You will not always be guardian to your child, but you will always be her parent and you can also remain her friend. She won’t need you in her life in the same way anymore, but she may like to include you. Should you fail to negotiate her adolescent years with some sensitivity, a little humility, a lot of patience, a huge amount of generosity and a great deal of understanding, you may fall short of providing her with the complete upbringing you had intended for her and which she deserved. Redouble your efforts during this delicate and exacting period of her life. Nothing less will do.

In all that you do, understand this: that your role as a parent is to teach your child to become independent of you – to help her to be free. And so, onto the final part of this chapter.

Letting go so your child can grow By far one of the most satisfying yet painful experiences for a parent is seeing her child grow into an adult. This is arguably, the most difficult aspect of being a parent – having the desire to hold onto that which you love most while knowing that to truly love her, you must let her go. It is joyous yet sorrowful; exhilarating yet frightening; liberating yet isolating; fulfilling yet emptying.

Your child – soon to be independent, is learning how to ‘be’ without you. You have no choice – let her. Don’t cling to her or she may push you away. Don’t dump your pain on her or she may resent you for it. Yes, these changes are painful for you too but they are not your child’s responsibility.

The relationship with your child, which has been a more-than-significant reason for your sense of purpose and fulfillment since she was born, is seemingly drawing to an end. It feels like it’s all over bar the shouting. She’s growing up and getting ready to fly and she’s taking your heart with her. You are experiencing a kind of bereavement. The grief is overwhelming. You are losing her.

But that’s not really the case. It just feels that way. You can’t help your feelings, but you can help what you do with them. Use them positively. Don’t allow your sorrow to overwhelm you. Focus on the positive aspects of these experiences: she is becoming an independent person; she is finding her own identity; she is dreaming of having a life of her own, of making a difference in the world; she is finding her purpose and establishing herself in society. Aren’t these the very things you brought her up to do? Isn’t this the person you wanted her to become? Have you done your job well? Yes. Good for her! And good for you!

This pain will pass. It’s a part of the parenting process and as such, has its place in your lifespan – but it’s not forever. The day will come when your child will begin to show you gratitude for all your investment. You may not get all the praise and recognition you think you deserve, but you are not looking for that – right? You are looking for the joy of knowing that you played your part in making her what she is today. That’s your reward. That’s where the fulfillment is. But she will bring you what she can by way of thanks and recognition as and when it occurs to her.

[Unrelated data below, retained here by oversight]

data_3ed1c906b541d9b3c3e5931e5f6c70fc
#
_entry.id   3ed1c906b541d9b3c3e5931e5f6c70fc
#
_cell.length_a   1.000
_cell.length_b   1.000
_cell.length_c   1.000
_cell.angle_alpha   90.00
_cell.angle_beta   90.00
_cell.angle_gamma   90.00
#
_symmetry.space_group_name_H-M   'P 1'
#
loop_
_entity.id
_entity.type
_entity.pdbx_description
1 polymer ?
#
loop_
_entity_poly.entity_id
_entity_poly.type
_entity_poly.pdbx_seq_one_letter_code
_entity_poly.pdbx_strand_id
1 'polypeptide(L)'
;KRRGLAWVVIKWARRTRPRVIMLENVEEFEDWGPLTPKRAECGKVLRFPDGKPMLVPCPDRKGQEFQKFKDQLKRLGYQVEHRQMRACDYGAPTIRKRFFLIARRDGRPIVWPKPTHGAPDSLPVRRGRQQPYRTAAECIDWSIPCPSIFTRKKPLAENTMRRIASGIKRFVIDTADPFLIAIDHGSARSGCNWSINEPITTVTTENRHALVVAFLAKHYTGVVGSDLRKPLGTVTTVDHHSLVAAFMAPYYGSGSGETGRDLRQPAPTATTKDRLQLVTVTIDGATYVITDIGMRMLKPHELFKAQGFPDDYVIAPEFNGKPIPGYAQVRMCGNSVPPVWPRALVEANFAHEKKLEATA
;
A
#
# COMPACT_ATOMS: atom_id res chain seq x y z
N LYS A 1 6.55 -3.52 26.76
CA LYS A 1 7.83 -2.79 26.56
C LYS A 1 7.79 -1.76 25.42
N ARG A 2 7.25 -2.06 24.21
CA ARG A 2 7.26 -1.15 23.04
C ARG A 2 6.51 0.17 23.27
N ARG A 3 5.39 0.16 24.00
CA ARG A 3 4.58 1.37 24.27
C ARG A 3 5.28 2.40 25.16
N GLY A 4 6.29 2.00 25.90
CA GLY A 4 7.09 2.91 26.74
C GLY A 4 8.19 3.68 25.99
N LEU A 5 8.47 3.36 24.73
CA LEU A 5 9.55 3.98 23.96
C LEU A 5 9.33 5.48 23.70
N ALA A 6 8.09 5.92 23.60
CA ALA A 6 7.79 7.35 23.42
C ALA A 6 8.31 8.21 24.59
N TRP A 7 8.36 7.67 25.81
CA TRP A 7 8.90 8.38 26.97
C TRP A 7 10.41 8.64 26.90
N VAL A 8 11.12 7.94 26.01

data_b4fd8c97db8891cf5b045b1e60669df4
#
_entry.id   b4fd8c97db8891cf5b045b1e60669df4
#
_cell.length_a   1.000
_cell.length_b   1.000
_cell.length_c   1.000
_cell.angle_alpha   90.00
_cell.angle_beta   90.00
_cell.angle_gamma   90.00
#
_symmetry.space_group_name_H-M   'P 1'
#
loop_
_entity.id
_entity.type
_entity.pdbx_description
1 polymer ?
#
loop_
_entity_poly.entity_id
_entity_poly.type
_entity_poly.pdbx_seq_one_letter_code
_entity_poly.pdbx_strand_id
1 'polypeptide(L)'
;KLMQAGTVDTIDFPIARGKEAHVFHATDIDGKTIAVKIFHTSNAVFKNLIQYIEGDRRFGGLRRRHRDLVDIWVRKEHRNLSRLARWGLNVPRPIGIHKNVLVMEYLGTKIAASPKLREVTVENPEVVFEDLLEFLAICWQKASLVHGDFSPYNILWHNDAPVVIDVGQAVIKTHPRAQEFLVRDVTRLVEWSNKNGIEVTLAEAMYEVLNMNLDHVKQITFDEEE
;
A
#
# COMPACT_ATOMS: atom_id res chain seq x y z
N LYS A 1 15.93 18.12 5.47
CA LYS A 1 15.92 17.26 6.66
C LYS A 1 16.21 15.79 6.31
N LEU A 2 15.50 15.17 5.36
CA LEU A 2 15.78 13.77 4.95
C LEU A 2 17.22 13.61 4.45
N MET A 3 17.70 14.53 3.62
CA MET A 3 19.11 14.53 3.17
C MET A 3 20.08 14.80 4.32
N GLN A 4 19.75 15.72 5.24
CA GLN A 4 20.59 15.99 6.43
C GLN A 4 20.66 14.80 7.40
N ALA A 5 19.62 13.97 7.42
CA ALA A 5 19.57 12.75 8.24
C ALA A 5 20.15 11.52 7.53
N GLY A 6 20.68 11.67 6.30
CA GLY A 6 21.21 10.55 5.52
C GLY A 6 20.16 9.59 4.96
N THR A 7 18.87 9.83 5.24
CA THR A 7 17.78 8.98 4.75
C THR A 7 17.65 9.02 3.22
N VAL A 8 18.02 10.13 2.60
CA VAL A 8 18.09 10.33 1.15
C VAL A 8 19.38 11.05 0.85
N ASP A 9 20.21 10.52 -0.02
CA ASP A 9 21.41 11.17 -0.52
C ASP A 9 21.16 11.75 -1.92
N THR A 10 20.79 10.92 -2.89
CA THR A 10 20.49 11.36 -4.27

She may offer you a hug when you least expect it. She may ask you to go to the movies with her one day. She may call you while she’s sat waiting for a train just to say ‘hello’. She may post a comment on Facebook telling the world how great she thinks you are. She may ask you if you’d like to just hang out one evening. She will have her way of showing you how much she loves and appreciates you but it won’t necessarily be your way. Receive it for all it’s worth – graciously.

It may be years before she comes back to you with the kind of affection you feel you need from her. She may never come back to you with it. She may simply pour it all on others. What matters is that you know that the fruit she is bearing in her life is, to a large extent, due to you and the love you have poured on her. Let that be your reason for smiling. Let that be your reward. Demand nothing from her – she owes you nothing. Yet maybe, because of you, she will live a purposeful life; one that bears the fruit of someone who had a loving parent. It’s time to let go of her now so that she can fully blossom into the person you have desired her to be all her life – when she was a 2 year old playing around your feet; when she was a 4 year old on her first day at school; when she was an 8 year old coming home to show you proudly her school project; when she was a 10 year old telling you what she wants to be when she grows up; when she was a 12 year old staying over at her best friend’s house for the night; when she was a 14 year old crying on your shoulder because she had fallen out with her best friend; when she was a 16 year old attending her graduation party; when she was an 18 year old celebrating her first day as an adult. Yes, your job is almost done. Time to let go so she can grow.